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The introduction of highly active antiretroviral therapy (HAART) has significantly improved life expectancy among HIV positive individuals. However the impact of this treatment on individual micronutrients, other biochemical parameters and cardiovascular risk has not been well elucidated in this environment.
This study evaluated cardiovascular risk factors, selenium, zinc, magnesium, lipid profile, fasting blood sugar, haemoglobin, CD4 count and transaminases
among human immunodeficiency virus (HIV) afflicted Nigerian subjects on
Subjects are HIV afflicted adult patients who presented consecutively at Imo State University Teaching Hospital Orlu, who are HAART naïve and agreed to written consent. A total of 99 volunteers comprising 51 patients and 48 HIV sero-negative adults as control participated. Their body weight, height, blood pressure, arterial pulse rate were measured, 10 ml of fasting venous blood samples were also taken before commencing HAART and at 6 months on
HAART. Samples were analyzed for lipid profile, blood sugar, magnesium, zinc, selenium, haemoglobin and CD4.
Serum magnesium, zinc and selenium were significantly lower in HIV patients before HAART (p < 0.05) compared with control. However, serum levels of these minerals significantly increased after HAART compared to pre-HAART values.
Serum aspartate aminotransferase (AST) concentration was significantly higher after HAART compared with control.
Serum triglyceride (TG) significantly increased following HAART compared to control while high density lipoprotein (HDL) increased compared to pre-HAART values (p<0.05). There was no significant change in total cholesterol before or after HAART compared to control.
CD4 count increased significantly in HIV patients while on HAART compared
to values before HAART. However these values were lower than control value. Haemoglobin (Hb) significantly increased in HIV patients while on HAART when compared to these patients before HAART.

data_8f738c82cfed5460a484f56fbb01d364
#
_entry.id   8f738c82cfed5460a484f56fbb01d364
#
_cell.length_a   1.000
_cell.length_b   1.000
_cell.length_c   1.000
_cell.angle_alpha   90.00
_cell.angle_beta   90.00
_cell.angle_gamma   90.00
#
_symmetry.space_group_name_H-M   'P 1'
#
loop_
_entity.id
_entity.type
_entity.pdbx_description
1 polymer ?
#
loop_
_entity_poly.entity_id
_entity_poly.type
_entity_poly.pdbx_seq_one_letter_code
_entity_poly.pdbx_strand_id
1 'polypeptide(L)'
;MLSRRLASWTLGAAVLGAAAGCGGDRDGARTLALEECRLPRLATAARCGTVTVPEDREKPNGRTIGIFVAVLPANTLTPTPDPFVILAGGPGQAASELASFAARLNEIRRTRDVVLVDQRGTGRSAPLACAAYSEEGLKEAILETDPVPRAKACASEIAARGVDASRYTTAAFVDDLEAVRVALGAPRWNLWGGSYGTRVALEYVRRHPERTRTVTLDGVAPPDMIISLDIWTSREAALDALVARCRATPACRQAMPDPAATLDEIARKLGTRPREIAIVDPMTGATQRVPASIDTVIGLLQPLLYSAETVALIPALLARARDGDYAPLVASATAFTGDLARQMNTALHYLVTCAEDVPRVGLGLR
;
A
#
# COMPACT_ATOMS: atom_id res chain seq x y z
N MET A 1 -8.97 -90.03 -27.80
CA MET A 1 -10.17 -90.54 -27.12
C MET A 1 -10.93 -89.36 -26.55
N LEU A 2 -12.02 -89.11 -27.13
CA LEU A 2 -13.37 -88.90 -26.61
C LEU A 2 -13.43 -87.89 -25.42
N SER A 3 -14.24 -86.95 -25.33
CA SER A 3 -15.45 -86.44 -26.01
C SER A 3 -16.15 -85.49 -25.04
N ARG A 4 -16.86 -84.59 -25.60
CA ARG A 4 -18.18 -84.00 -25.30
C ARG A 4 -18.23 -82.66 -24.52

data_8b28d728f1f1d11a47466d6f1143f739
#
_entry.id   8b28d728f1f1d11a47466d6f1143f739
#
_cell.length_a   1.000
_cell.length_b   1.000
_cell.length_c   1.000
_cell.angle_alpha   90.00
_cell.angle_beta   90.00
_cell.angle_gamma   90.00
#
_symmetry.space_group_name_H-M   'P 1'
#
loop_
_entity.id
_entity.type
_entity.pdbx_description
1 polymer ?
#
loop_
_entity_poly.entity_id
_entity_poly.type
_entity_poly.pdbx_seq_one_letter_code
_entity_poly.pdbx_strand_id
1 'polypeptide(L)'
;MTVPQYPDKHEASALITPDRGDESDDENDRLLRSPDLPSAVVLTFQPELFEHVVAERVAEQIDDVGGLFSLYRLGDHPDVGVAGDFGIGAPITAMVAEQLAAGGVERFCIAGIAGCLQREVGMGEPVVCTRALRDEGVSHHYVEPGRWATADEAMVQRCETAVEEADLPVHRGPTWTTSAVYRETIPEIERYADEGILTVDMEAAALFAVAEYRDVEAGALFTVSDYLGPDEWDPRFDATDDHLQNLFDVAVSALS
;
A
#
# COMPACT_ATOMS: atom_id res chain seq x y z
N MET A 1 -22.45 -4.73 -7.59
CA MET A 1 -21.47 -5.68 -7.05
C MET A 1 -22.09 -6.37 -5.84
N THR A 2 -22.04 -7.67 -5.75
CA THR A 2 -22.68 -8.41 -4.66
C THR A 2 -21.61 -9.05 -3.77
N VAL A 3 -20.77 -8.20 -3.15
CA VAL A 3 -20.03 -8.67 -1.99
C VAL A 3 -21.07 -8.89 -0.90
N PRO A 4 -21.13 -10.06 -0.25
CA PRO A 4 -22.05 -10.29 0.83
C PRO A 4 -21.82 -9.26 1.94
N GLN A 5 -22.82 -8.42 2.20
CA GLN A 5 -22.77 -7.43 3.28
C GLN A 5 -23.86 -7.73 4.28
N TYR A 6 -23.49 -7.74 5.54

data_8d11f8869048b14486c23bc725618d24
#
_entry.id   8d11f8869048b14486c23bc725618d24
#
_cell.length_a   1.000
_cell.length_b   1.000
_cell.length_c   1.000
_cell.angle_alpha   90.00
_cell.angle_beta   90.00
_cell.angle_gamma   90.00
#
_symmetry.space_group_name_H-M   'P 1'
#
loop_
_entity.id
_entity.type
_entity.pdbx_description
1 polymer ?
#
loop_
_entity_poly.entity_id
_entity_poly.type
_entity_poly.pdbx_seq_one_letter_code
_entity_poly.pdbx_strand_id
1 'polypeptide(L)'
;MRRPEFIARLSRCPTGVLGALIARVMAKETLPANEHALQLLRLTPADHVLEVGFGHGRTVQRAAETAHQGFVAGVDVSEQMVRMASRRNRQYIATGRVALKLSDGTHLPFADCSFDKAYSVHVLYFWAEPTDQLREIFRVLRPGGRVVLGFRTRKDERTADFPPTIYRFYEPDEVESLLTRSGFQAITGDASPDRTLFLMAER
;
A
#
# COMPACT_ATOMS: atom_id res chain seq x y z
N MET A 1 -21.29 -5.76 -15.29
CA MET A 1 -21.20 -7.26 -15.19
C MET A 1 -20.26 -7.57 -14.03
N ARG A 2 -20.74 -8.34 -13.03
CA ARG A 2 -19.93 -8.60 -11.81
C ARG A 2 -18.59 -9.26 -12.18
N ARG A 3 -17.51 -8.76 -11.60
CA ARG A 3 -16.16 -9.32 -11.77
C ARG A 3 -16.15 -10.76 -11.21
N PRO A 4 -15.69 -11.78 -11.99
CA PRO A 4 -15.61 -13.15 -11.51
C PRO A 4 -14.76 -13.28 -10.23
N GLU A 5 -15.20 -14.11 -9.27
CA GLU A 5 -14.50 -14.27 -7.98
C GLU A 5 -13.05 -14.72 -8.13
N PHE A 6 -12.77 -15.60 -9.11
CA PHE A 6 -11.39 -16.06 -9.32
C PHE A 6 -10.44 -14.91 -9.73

Blood sugar levels were similar in all groups.
In conclusion, HAART was beneficial to the patients as it enhanced CD4 count,
haemoglobin, and HDL but it increased serum triglyceride. HAART also improved low magnesium, zinc and selenium observed in HIV. This study
suggests that the non protease inhibitor-based HAART may however predispose HIV patients to cardiovascular risk and that supplementation of these minerals may not be necessary in HAART.
The introduction of the Highly Active Antiretroviral Therapy (HAART) has spectacularly changed the prognosis of Human Immunodeficiency Virus (HIV) infection by greatly prolonging the life span of subjects. Unfortunately HAART is associated with increased cardiovascular risks resulting in myocardial infarction occurring in younger age groups (SoRelle , 1998; Sklar and Masur, 2003 ) . Poor lipid profile, impaired glucose tolerance and in a few cases frank diabetes mellitus, redistribution of body fat (lipodystrophy) including abdominal obesity have all been reported (Shaw et al, 1998; Green, 2002; Riddler et al, 2003; Domingo et al, 2008 ). Other studies showed similar metabolic changes, although to a lower extent in HIV positive subjects not on any antiretroviral medication and concluded that HIV infection itself was in part responsible for the increased cardiovascular events (Carl and Tien, 2004; Caarr and Ory, 2006; Gross, 2006; Mujawar et al, 2006; Rasheed et al, 2008.). Initially it was thought that the protease inhibitors (PI’s)